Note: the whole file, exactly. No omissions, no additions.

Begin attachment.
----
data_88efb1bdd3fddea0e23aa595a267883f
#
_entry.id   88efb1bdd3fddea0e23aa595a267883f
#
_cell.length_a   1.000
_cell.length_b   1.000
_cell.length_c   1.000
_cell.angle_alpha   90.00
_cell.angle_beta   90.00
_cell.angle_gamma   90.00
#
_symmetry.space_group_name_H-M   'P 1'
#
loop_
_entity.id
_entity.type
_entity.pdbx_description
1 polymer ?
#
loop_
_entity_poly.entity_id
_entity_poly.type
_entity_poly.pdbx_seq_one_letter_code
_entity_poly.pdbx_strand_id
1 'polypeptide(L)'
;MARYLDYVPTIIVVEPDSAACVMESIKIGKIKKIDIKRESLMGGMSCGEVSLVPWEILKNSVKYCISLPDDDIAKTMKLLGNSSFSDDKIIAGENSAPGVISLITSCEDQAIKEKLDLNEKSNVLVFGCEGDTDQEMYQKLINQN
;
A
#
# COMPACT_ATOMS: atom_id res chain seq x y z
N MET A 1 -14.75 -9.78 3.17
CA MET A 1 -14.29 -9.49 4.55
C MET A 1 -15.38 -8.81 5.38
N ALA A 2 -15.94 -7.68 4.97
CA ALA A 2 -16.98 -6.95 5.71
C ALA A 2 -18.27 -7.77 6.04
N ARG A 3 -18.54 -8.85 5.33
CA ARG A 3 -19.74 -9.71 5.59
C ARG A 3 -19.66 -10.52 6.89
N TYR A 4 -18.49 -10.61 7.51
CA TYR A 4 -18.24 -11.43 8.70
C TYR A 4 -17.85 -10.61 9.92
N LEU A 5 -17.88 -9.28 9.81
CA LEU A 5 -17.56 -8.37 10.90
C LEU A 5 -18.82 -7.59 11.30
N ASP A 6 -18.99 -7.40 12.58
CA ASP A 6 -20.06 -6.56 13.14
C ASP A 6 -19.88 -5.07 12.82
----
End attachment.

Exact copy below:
data_88efb1bdd3fddea0e23aa595a267883f
#
_entry.id   88efb1bdd3fddea0e23aa595a267883f
#
_cell.length_a   1.000
_cell.length_b   1.000
_cell.length_c   1.000
_cell.angle_alpha   90.00
_cell.angle_beta   90.00
_cell.angle_gamma   90.00
#
_symmetry.space_group_name_H-M   'P 1'
#
loop_
_entity.id
_entity.type
_entity.pdbx_description
1 polymer ?
#
loop_
_entity_poly.entity_id
_entity_poly.type
_entity_poly.pdbx_seq_one_letter_code
_entity_poly.pdbx_strand_id
1 'polypeptide(L)'
;MARYLDYVPTIIVVEPDSAACVMESIKIGKIKKIDIKRESLMGGMSCGEVSLVPWEILKNSVKYCISLPDDDIAKTMKLLGNSSFSDDKIIAGENSAPGVISLITSCEDQAIKEKLDLNEKSNVLVFGCEGDTDQEMYQKLINQN
;
A
#
# COMPACT_ATOMS: atom_id res chain seq x y z
N MET A 1 -14.75 -9.78 3.17
CA MET A 1 -14.29 -9.49 4.55
C MET A 1 -15.38 -8.81 5.38
N ALA A 2 -15.94 -7.68 4.97
CA ALA A 2 -16.98 -6.95 5.71
C ALA A 2 -18.27 -7.77 6.04
N ARG A 3 -18.54 -8.85 5.33
CA ARG A 3 -19.74 -9.71 5.59
C ARG A 3 -19.66 -10.52 6.89
N TYR A 4 -18.49 -10.61 7.51
CA TYR A 4 -18.24 -11.43 8.70
C TYR A 4 -17.85 -10.61 9.92
N LEU A 5 -17.88 -9.28 9.81
CA LEU A 5 -17.56 -8.37 10.90
C LEU A 5 -18.82 -7.59 11.30
N ASP A 6 -18.99 -7.40 12.58
CA ASP A 6 -20.06 -6.56 13.14
C ASP A 6 -19.88 -5.07 12.82